Annie Leibovitz and Bharat Sikka: “Notations on the artist’s world”

by allthingsace

Image: Mary Smith

As social beings we depend largely upon language to provide each other with insight into what we are thinking. Telephathy aside it is a conscious effort to take the mind’s world and materialize it into something speakable, and in the visual artist’s case, into something viewable.

Recently, I saw Annie Leibovitz speak about her new book, “Pilgrimage,” and I also saw, for the first time, Bharat Sikka’s photography in his exhibit, Matter. Through the medium of photography, both artists provide a genuine expression of a world that exists within (an artist) as it is influenced by the world around them. Their images are the flashes of significance, they are the “notations on the artist’s world.

In a tiny space on College Ave. in Oakland, Calif., Annie Leibovitz, one my long-standing favorite photographers, read from and signed copies of her new book “Pilgrimage.” Diesel Books is not a huge space, and this was readily apparent when I arrived on Nov. 21 to a packed house; so packed I could not even make my way to the seat that I had reserved some three weeks earlier.

Image: Mary Smith

Standing only a few footsteps from the door, I had one of those moments of, “Is that really her?” It was in fact the woman I only know by the brilliant portraits she has taken that adorn the pages of Rolling Stone and Vogue, to name just a few. Seeing a photographer is like eating the forbidden fruit — dimystefying the mysterious eye that has the capacity to capture and share what it sees with the world. However, it was still deeply enchanting to watch her as she spoke about her new book, especially considering how personal “Pilgrimage” is.

The inside of the book jacket reads:

Pilgrimage took Annie Leibovitz to places that she could explore with no agenda. She wasn’t on assignment. She chose the subjects simply because they meant something to her.

It is remarkably inspiring to watch someone present a collection of work the way Leibovitz did. As she took questions from the audience you could feel how reflective an experience this project was for her — an experience, I think, that is hard to come by organically.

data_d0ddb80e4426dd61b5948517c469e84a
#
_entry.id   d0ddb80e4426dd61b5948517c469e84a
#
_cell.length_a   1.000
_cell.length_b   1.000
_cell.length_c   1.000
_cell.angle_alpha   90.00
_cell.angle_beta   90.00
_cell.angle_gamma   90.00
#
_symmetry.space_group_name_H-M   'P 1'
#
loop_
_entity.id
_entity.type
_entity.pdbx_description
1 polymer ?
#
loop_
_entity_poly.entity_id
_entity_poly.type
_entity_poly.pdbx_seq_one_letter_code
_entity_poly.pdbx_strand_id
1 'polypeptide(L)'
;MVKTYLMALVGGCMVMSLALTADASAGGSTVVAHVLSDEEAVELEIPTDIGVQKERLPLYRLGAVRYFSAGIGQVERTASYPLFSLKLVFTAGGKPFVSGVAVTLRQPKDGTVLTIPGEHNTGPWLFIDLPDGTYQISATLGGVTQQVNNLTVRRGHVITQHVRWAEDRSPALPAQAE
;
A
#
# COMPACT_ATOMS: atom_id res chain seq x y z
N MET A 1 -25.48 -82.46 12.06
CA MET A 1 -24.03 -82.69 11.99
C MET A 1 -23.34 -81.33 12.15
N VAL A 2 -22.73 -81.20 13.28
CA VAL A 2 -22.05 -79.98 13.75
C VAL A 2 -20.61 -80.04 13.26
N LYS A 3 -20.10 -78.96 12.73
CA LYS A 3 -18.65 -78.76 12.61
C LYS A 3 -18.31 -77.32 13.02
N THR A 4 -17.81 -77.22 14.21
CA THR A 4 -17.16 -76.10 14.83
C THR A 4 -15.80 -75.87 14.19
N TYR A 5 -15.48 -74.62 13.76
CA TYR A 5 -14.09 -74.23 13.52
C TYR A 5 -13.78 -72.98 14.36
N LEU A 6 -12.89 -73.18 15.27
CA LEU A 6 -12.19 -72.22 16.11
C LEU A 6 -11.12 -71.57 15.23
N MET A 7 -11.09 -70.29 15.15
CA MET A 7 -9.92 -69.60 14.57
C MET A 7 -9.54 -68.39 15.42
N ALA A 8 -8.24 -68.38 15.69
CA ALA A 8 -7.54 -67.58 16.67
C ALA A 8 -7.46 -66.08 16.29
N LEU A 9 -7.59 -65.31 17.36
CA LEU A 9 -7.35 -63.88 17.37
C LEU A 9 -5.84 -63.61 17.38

Image: Mary Smith

I relate Leibovitz’s project to a description I read while visiting the Yerba Buena Center for the Arts exhibition, “The Matter Within: New Contemporary Art of India.” One of the most striking works on display were those of Bharat Sikka, a photographer, whose works were mounted in such a way that they were crowding and overlapping each other. The series, Matter, is described:

Featuring pictures of figurative sculptures, moody landscapes, sleek portraits, and birds and butterflies, these works function as notations on the artist’s world.

“Notations on the artist’s world.” This phrase seems also, to characterize the 245 page book that makes up Leibovitz’s “Pilgrimage.” Both Lebovitz and Sikka have compiled snapshots of what means meaning in places and of objects that inspire (or haunt) them.

Leibovitz mentioned, as she spoke, that she is not a fan of fold out pages. However, in her book she was compelled to include one fold out page, that is, three 8.5 x 11 sheets when put together show a complete picture of the frame and caning of the bed that Thoreau slept on while living in a cabin at Walden Pond. It is the length of this image that allows the viewer to imagine a person sleeping on it, compared to the width of the bed frame, barely wide enough to fit one average-sized adult, that speaks to the utter lonliness that Thoreau must have felt at times living in the woods of New England.

The notations on the worlds of Leibovitz and Sikka are an interesting change of pace from highly conceptualized fine works of art. Not to say that these notations are any less artful, just that they are infused with a unique and personal sentiment, providing a window into someone else’s world — a rare experience.


 

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